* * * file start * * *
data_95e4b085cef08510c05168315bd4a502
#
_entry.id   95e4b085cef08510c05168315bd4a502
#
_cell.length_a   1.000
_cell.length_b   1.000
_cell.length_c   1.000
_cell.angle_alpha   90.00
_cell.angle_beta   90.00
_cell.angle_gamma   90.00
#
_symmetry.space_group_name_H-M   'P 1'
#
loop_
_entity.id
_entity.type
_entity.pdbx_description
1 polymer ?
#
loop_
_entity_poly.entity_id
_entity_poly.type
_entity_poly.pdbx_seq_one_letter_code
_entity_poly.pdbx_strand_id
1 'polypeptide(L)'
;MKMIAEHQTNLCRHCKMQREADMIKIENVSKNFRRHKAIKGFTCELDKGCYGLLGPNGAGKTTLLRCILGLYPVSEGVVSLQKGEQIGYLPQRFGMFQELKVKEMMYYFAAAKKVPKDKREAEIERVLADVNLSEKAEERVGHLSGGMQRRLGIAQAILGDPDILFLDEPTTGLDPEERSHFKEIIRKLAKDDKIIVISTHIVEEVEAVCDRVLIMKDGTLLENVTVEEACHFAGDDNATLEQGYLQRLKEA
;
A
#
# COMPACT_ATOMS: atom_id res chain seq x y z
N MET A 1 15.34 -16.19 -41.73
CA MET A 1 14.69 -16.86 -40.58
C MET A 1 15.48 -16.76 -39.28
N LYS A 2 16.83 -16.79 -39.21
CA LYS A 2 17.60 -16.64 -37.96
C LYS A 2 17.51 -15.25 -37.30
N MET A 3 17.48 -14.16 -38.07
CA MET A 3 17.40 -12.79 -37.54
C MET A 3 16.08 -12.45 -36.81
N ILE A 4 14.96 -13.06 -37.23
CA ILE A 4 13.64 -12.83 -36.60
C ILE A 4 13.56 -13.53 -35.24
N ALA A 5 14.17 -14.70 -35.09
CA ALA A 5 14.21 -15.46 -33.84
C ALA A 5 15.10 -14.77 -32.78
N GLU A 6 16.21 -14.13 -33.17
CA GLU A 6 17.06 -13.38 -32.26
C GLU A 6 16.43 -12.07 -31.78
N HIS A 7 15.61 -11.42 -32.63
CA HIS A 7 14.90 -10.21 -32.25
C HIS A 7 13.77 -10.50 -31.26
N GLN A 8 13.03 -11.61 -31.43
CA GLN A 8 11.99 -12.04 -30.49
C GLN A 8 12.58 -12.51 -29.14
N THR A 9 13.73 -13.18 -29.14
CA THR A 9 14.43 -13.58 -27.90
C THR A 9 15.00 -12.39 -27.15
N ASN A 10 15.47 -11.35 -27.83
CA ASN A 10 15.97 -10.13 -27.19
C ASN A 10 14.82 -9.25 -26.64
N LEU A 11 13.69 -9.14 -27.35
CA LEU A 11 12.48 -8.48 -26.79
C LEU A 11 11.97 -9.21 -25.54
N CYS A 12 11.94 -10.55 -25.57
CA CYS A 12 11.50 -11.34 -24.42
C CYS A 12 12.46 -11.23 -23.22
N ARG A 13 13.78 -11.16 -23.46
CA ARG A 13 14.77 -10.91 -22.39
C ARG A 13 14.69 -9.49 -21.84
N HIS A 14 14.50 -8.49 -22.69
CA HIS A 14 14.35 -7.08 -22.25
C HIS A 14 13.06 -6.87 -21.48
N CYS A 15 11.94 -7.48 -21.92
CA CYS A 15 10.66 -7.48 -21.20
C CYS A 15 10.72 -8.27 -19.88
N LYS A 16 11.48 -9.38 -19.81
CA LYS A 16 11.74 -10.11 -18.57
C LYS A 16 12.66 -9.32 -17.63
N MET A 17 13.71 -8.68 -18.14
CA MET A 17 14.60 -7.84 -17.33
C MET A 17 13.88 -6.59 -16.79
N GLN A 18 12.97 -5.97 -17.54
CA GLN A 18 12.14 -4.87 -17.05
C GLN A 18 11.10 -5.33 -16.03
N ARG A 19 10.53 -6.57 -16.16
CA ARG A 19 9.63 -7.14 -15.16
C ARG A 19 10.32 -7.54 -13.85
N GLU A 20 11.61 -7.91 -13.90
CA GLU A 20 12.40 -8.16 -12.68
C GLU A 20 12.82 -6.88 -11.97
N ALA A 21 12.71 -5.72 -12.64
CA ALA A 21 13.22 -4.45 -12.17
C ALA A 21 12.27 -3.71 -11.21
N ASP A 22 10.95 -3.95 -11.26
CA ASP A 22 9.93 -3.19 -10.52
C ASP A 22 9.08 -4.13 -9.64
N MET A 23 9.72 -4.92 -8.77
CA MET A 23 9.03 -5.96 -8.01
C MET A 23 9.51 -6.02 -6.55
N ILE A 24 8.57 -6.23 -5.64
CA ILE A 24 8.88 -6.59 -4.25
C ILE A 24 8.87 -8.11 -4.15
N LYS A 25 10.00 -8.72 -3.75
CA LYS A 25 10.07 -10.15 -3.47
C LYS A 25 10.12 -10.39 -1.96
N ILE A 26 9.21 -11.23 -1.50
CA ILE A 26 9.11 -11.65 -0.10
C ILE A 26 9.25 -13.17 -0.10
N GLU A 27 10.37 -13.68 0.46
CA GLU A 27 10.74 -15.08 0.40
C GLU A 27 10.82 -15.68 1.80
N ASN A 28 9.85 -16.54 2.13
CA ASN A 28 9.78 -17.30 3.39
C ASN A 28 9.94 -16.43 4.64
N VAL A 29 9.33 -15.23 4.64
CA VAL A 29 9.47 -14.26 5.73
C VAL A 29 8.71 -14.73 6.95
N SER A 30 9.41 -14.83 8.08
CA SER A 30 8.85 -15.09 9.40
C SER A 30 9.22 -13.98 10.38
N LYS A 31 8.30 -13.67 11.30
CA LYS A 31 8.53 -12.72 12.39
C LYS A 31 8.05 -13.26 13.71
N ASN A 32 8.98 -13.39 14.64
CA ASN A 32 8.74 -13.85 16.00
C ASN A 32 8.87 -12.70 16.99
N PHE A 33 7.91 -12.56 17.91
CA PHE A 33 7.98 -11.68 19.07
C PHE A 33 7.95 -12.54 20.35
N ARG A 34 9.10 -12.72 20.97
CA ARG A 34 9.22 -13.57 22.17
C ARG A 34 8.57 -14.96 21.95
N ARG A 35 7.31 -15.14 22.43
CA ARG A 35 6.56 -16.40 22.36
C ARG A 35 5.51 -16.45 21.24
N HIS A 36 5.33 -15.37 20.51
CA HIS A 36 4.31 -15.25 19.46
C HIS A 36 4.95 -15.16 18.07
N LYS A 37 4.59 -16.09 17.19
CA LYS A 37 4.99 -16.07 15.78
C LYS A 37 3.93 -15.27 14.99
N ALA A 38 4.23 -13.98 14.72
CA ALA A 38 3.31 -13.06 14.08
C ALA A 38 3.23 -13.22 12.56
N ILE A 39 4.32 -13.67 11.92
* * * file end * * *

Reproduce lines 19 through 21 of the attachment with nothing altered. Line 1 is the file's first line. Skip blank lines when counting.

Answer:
#
loop_
_entity_poly.entity_id